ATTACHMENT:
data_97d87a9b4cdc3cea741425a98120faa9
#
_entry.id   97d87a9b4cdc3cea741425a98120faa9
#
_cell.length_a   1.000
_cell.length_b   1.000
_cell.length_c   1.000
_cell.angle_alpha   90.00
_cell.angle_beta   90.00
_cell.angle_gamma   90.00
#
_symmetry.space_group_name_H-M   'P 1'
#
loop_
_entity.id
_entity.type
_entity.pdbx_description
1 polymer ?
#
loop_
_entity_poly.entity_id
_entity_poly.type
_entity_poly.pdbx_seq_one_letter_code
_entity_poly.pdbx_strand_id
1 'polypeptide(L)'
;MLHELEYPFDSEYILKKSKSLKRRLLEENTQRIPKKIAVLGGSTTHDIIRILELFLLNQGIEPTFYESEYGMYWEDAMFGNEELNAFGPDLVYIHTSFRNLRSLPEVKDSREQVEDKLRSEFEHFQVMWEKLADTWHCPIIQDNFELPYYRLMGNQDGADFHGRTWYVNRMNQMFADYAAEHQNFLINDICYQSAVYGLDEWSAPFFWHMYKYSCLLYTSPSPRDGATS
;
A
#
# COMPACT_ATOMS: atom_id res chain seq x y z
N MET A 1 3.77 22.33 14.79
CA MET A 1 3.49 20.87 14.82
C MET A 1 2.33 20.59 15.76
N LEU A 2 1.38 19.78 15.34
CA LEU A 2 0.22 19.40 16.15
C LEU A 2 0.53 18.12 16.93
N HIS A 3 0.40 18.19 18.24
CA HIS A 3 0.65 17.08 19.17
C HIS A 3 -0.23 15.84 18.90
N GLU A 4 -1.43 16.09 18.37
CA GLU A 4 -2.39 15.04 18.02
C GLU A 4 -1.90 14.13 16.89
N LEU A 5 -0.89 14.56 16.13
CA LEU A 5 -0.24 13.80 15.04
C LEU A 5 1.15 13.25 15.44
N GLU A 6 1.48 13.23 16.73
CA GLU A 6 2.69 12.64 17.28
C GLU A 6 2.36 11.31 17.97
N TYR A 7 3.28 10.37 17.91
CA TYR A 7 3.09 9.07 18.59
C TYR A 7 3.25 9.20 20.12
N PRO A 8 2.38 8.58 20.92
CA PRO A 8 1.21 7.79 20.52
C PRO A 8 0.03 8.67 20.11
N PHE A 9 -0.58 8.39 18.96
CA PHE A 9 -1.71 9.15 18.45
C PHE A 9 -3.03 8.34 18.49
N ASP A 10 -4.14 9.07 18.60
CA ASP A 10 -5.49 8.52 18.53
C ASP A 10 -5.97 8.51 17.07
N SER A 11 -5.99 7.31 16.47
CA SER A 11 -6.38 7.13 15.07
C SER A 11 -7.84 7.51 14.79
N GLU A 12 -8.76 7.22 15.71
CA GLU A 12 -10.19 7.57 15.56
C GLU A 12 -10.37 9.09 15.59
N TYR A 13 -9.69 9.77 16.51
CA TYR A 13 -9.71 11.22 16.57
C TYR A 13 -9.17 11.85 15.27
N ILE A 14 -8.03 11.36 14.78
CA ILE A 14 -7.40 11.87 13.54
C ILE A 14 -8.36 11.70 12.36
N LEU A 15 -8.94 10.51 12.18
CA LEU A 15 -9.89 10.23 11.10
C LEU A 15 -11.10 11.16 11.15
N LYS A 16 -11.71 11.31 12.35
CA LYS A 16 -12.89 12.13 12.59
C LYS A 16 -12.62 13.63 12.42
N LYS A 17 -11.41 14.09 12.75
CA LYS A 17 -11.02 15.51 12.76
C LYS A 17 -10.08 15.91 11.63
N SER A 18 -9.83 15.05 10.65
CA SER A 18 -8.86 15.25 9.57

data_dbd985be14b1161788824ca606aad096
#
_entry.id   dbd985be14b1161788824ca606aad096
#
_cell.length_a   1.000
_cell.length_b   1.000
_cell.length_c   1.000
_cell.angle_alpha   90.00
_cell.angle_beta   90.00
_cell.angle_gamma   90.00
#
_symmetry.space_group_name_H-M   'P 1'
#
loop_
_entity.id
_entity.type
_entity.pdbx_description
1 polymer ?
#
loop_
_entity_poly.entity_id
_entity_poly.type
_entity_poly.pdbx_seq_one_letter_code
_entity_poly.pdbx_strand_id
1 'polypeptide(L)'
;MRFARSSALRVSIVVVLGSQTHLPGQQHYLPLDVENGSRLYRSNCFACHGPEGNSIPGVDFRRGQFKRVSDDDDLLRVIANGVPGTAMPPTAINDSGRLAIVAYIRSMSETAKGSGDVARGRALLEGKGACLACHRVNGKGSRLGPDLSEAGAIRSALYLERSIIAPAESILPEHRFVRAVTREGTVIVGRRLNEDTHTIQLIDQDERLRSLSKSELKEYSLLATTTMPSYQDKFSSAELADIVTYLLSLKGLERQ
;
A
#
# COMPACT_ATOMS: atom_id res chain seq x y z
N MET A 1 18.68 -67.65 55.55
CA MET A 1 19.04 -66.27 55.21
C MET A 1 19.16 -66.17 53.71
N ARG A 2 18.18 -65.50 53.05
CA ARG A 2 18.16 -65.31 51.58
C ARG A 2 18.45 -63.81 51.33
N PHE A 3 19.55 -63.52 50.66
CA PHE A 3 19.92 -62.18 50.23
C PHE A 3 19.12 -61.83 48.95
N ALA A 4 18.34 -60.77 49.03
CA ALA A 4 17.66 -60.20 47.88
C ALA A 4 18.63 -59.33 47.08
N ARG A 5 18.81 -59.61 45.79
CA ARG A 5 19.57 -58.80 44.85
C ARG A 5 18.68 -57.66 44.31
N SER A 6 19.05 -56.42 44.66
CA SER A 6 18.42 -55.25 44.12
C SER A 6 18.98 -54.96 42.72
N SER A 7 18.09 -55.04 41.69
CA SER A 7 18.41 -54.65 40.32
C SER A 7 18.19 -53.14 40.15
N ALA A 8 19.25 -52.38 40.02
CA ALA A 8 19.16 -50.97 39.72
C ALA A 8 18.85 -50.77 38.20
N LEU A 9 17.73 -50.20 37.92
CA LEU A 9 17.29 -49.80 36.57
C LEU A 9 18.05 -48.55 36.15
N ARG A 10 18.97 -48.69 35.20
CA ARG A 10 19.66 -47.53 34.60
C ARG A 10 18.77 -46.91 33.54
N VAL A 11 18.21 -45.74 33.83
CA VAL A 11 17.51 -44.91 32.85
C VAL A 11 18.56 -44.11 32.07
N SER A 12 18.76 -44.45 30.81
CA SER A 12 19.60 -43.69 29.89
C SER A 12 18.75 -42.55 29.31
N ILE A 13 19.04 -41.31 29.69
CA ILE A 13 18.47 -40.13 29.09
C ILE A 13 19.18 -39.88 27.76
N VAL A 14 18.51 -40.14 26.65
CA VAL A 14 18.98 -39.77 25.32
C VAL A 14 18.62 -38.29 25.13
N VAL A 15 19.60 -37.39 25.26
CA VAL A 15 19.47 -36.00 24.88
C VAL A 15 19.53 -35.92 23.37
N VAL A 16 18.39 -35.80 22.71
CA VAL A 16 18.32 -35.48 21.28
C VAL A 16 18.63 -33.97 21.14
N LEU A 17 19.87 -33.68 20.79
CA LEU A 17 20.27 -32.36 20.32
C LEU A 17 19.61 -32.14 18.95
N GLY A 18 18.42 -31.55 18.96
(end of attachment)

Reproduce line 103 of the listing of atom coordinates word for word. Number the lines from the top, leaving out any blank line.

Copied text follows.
loop_